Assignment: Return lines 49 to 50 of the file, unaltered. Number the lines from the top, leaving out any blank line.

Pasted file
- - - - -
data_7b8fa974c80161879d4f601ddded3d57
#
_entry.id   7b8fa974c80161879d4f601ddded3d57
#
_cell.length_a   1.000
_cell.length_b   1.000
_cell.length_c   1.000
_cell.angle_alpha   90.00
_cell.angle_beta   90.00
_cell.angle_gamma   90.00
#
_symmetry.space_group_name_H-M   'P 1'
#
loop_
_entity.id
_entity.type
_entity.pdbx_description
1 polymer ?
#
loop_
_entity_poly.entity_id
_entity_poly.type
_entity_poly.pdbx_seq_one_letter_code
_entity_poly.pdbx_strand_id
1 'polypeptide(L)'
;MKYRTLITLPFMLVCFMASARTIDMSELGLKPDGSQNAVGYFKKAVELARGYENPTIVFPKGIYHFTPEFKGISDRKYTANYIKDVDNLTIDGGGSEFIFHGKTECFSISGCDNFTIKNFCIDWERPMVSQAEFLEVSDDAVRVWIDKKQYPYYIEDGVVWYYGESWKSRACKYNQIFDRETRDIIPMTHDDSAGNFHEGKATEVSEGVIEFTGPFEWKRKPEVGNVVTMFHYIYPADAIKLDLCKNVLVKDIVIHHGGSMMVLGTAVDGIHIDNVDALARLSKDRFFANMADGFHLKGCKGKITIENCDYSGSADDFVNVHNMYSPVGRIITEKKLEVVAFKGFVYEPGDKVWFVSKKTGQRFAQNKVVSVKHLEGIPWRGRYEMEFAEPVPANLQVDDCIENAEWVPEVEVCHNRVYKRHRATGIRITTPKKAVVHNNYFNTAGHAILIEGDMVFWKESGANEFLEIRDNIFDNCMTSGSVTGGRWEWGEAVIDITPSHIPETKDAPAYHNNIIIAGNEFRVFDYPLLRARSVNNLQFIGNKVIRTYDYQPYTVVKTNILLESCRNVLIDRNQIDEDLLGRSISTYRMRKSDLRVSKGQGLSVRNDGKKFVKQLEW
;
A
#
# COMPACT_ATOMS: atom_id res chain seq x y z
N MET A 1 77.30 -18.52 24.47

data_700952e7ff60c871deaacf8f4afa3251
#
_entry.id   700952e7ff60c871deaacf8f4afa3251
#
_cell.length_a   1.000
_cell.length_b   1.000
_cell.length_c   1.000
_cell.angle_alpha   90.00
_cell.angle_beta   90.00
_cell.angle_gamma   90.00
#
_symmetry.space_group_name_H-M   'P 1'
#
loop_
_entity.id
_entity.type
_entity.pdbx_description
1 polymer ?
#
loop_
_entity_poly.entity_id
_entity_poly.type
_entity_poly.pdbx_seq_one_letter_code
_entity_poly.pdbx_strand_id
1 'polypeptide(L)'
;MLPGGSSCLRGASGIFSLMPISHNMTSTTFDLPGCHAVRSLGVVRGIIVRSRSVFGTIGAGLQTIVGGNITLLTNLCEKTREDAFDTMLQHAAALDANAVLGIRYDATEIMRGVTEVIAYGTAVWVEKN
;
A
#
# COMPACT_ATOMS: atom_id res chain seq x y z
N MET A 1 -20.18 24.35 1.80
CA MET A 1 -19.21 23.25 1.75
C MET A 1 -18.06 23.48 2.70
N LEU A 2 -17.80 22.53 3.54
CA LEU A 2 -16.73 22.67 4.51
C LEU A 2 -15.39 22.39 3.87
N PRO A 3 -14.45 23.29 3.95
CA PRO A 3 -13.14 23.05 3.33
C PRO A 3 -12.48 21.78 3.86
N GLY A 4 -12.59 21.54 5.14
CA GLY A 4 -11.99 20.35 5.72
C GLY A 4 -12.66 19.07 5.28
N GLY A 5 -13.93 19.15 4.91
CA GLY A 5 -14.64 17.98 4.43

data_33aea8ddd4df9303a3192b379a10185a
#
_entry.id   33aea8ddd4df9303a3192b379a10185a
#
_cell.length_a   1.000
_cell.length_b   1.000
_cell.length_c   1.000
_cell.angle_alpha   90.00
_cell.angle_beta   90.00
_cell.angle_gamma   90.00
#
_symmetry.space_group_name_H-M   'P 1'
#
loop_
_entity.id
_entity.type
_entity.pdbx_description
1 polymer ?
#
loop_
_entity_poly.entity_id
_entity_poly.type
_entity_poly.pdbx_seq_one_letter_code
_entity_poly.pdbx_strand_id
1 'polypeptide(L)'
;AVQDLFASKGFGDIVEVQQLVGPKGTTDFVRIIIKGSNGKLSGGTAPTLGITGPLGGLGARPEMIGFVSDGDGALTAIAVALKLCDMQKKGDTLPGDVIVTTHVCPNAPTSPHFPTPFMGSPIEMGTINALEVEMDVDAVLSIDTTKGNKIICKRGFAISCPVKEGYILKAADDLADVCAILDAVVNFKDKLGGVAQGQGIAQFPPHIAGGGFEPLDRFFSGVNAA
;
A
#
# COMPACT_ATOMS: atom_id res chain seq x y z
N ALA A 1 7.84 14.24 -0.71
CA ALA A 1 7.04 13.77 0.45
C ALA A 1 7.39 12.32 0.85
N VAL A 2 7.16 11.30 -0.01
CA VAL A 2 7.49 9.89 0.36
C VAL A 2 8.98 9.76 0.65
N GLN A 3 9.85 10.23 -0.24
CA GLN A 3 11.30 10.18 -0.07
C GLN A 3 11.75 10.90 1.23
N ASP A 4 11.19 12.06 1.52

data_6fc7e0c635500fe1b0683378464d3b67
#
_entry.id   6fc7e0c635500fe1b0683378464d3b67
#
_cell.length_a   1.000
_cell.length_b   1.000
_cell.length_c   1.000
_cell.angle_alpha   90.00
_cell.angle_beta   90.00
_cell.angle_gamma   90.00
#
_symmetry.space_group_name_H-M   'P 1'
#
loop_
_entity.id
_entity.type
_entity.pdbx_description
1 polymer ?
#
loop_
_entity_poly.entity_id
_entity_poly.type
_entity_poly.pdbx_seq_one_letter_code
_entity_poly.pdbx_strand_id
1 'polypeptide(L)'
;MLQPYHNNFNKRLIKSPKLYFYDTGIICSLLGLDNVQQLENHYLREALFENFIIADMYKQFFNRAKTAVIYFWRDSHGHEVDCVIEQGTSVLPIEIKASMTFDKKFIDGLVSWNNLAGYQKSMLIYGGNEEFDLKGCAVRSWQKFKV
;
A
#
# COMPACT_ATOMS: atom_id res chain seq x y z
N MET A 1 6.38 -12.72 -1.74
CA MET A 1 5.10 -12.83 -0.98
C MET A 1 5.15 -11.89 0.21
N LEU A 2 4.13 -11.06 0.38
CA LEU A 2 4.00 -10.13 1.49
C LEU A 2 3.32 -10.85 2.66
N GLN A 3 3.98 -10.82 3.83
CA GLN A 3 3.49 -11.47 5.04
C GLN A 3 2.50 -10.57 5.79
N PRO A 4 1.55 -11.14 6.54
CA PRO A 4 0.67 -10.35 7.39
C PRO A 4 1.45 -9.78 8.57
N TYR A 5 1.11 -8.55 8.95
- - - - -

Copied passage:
1 polymer ?
#